The Tiny Grocer and Yard Sale Guide to
Accepting Bitcoin

The Tiny Grocer and Yard Sale Guide to
Accepting Bitcoin
February 11, 2016 Marty
In Guides
Tiny Grocer and Yard Sale Guide to Accepting Bitcoin

Small brick and mortar stores don’t usually use or even have access to high-tech and expensive machines for their transactions. Unless they’re some highfalutin downtown fashion boutique , your regular corner shop or neighborhood grocery store is likely to have one of those simple and cheap cash registers that are about as complex as your grade school calculator was in 1995.

To these kinds of businesses, the idea of accepting as payment something called “digital currency” doesn’t seem especially realistic or affordable.

Don’t worry though. It’s easy and it costs almost nothing. All you need is a smartphone and an internet connection—both of which you probably already have.

Here is the simplest and easiest way to accept Bitcoin for the beginning level merchant who doesn’t want to make their life any more complicated then they have to. This is so easy you can do it at a yard sale. (Trust me, I have!)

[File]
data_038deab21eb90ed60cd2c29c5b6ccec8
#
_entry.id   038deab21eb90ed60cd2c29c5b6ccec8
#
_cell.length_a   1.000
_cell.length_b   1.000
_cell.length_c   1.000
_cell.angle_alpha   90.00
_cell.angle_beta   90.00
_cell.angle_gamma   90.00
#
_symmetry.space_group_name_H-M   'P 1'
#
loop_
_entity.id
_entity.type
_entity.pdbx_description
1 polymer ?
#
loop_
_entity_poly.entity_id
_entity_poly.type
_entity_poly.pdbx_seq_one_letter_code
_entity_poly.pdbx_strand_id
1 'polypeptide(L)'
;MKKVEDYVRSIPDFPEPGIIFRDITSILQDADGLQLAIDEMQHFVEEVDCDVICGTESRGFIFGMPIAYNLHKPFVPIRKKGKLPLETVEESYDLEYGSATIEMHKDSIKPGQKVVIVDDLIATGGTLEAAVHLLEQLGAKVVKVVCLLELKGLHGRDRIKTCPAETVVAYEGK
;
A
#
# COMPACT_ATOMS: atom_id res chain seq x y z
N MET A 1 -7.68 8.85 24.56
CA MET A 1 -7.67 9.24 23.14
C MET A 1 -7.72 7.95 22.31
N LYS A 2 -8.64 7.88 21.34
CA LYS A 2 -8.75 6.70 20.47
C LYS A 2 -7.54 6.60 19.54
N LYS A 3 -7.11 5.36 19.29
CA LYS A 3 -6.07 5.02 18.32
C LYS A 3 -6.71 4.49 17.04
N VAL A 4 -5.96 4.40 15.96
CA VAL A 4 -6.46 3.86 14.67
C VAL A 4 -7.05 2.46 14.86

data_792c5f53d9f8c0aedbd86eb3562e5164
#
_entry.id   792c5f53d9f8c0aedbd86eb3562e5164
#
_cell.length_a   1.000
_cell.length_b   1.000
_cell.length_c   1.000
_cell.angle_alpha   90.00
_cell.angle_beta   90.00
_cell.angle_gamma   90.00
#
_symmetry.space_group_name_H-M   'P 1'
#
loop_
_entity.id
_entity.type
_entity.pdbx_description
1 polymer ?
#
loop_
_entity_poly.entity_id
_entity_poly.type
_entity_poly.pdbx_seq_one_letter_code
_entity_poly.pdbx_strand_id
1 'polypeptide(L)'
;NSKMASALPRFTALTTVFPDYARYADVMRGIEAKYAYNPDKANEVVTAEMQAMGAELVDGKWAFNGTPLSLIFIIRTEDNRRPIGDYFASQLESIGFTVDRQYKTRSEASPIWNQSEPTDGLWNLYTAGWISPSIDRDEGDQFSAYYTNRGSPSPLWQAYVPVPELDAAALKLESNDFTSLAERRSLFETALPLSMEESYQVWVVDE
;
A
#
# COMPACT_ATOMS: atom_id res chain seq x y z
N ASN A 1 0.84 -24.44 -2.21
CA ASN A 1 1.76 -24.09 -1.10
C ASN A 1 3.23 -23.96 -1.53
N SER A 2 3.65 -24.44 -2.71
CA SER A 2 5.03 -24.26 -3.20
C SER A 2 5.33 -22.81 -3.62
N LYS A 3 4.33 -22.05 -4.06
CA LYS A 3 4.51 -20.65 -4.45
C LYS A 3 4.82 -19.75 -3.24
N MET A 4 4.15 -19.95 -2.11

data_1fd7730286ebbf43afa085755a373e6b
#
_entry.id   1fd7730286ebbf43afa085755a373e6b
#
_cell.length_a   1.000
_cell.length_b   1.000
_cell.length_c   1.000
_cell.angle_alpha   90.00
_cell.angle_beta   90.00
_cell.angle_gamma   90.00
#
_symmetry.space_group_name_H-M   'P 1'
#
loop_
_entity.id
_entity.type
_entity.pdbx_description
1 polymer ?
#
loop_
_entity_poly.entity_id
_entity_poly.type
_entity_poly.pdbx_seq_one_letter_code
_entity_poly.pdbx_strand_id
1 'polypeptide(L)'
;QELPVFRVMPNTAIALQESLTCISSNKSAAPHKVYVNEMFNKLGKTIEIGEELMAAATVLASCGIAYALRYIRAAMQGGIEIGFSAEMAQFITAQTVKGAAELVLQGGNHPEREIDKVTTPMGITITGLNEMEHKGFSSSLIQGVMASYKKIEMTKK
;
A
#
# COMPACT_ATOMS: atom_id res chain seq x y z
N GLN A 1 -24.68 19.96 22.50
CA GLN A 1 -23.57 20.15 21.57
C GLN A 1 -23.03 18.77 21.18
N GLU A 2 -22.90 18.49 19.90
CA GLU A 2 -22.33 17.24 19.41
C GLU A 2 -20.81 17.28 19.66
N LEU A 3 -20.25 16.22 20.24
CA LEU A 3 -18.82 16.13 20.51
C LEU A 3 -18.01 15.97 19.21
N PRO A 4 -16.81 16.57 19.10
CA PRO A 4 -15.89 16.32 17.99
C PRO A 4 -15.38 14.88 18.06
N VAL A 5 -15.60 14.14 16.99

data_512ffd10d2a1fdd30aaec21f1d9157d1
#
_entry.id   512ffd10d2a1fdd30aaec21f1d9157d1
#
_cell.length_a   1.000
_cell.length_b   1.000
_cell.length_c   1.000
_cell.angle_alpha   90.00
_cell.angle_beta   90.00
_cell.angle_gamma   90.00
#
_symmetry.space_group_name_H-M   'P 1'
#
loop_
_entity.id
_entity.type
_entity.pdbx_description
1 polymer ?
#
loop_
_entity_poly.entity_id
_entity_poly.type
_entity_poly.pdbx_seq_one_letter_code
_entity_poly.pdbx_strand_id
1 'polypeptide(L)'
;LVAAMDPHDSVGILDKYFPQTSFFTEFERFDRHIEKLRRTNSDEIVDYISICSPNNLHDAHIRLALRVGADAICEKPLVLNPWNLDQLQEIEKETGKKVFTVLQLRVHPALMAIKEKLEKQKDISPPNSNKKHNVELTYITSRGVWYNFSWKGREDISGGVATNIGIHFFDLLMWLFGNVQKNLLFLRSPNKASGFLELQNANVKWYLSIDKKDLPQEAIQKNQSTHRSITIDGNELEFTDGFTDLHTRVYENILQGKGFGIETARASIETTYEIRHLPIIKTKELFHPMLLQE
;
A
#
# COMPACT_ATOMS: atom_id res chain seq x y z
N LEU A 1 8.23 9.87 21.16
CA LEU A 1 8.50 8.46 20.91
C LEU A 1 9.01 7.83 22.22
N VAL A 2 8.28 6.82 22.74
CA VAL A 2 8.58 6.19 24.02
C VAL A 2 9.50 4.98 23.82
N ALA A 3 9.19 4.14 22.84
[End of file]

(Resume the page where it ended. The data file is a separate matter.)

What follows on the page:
Six Easy Steps to Accepting Bitcoin

Step 1: Get a Bitcoin wallet to accept payments.

If you have an Android phone, we suggest Mycelium. If you have an Iphone, Breadwallet comes recommended. Both are easy to figure out and use.

Mycelium Wallet Interface


Step 2: Tell the customer the amount owed.

You can do this in your currency of choice. There is an option in the app. settings to select the currency with which you do business.

Step 3: Go to the “Receive” section of your wallet, and present the QR code to the customer.

Step 4: Once they’ve scanned it, wait for confirmation.

You’ll need to enter the price separately in the cash register, just like many people do with debit machines. If you want to exchange the Bitcoin for fiat, just refer to the How to Get Bitcoin section of our Easy Peasy Guide to Bitcoin.

Step 5: Put a sign up that says you accept Bitcoin.

Bitcoin Sign in Vietnam

Step 6: Submit your business to the AirBitz Bitcoin Directory (or any other directory you can find) and wait for you bit-customers to appear.

Now, wasn’t that easy?


The question of taxes with regards to Bitcoin goes beyond what this humble blog can offer. You can probably deal with it in the same way you would if you were say, a Canadian merchant who accepted USD from a tourist. We suggest you discuss it with your accountant, though it shouldn’t be too much of a hassle.

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